Modern software is great, but when it comes to observability, gird your loins!

This won’t come as a shock, but engineers who are on the hook to develop revenue-generating software are quickly moving away from traditional, monolithic architectures and delivering code faster than ever. This trend is especially evident among Scalyr customers, but we wanted to understand how it is generally unfolding and how it affects DevOps observability. We surveyed 155 software development practitioners in DevOps-focused organizations over the last couple of months, and just released our State of DevOps Observability Report. In this blog, I’ll give you the Cliff’s Notes version of what we found.

We confirmed that organizations really are shifting away from traditional, monolithic architectures. Three-quarters of survey respondents say they deliver at least some of their applications, and more than one-third deliver most of their applications, as microservices. They are also delivering software rapidly, with 71 percent of engineers pushing code into production at least weekly and nearly one-third doing so at least daily. Looking at all of our survey findings through the lens of these two trends, we realize that modern software delivery is putting pressure on DevOps observability.
Here are some of our findings:
Companies are delivering software in a modern way.

  • Three-quarters of respondents deliver some and more than one-third deliver most of their applications as microservices.
  • 71 percent of engineers push code at least once per week, and nearly one-third push code at least once per day.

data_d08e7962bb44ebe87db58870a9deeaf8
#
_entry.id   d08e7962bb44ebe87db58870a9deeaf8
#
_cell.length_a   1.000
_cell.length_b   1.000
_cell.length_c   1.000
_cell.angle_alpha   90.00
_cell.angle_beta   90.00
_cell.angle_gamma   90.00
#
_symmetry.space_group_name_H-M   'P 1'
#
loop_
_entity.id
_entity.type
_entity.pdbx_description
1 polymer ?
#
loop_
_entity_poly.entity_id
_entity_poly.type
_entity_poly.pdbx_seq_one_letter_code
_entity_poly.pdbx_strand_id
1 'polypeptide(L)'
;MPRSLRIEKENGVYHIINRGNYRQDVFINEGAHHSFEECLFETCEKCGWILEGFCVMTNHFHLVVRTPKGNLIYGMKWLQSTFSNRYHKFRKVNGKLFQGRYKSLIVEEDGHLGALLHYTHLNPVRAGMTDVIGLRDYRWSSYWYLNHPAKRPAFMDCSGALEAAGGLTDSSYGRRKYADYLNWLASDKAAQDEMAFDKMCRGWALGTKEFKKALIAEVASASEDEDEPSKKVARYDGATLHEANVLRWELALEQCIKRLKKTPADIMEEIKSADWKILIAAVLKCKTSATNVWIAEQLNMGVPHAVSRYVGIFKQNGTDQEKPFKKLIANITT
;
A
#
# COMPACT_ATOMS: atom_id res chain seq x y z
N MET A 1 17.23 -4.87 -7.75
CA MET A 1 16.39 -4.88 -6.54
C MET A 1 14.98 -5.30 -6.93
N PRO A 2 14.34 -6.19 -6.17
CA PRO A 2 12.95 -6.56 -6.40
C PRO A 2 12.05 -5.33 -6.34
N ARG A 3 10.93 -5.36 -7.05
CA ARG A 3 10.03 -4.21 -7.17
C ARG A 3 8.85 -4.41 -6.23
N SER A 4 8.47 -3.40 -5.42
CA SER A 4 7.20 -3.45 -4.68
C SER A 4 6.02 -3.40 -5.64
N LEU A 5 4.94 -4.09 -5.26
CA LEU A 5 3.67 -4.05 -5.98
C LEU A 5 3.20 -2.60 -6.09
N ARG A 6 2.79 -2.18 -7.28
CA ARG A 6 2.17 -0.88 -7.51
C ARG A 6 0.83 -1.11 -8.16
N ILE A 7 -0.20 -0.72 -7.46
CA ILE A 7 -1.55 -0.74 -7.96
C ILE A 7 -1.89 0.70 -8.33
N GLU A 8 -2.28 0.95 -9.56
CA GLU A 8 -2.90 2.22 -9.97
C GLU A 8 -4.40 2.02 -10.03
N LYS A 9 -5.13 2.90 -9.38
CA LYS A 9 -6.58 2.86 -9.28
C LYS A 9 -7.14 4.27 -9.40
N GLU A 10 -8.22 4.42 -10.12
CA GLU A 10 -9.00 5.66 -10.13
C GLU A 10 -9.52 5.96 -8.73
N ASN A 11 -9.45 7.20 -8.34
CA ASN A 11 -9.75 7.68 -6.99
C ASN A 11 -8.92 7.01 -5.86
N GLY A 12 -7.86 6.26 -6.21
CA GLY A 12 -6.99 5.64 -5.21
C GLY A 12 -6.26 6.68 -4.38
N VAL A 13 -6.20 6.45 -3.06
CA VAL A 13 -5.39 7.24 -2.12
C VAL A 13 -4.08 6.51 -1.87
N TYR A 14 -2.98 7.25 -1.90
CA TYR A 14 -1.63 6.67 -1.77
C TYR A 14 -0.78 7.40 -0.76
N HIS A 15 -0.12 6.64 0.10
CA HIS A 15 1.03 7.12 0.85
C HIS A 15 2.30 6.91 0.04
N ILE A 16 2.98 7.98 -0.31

Companies rely on many tools for observability.

  • Nearly half of respondents have five or more observability tools.
  • 58 percent of respondents in a DevOps role have five or more such tools.

Engineering teams spend a lot of time troubleshooting.

  • 40 percent of respondents say their companies’ engineers spend most of their time troubleshooting software issues.
  • This percentage increases to 62 percent for respondents who deliver mostly microservices and 73 percent for those who push code at least once per day.

Ad-hoc query speed is respondents’ top log management requirement.

  • 54 percent of respondents care most about ad-hoc query speed in log management.
  • This number jumps to 61 percent for respondents who push code at least once per day and 68 percent for those who deliver mostly microservices.
  • Other top requirements include the ability to parse and operate intelligently on complex logs as well as alert speed.

Despite query speed being their top priority, respondents who deliver software in a modern way spend most of their investigation time waiting.

  • One-fourth of respondents spend most of their log management investigation time waiting for queries to complete.
  • This number jumps to 53 percent for respondents who deliver mostly microservices and 81 percent for those who push code at least once per day.

The common thread among these findings is that, as organizations make the shift from more traditional architectures to microservices and deliver code more frequently, they spend more time troubleshooting and debugging software, working to understand complex data sources, and operational visibility is paramount. Especially when it comes to centralized log management, speed is critical. In addition to speed, our observation from interacting with Scalyr customers is that they both need and value the ability to perform searches that are not only ad hoc but also unstructured and flexible (free text, regular expressions, wildcards, etc.). Our takeaway is that organizations that are experiencing this shift to modern software delivery need to take a hard look at their observability tools and processes to make sure they can keep pace and evolve to support modern, high-speed, distributed software engineering practices.
Are you delivering software in this way? How are you keeping up from an observability standpoint? Tell us about your experiences in the comments.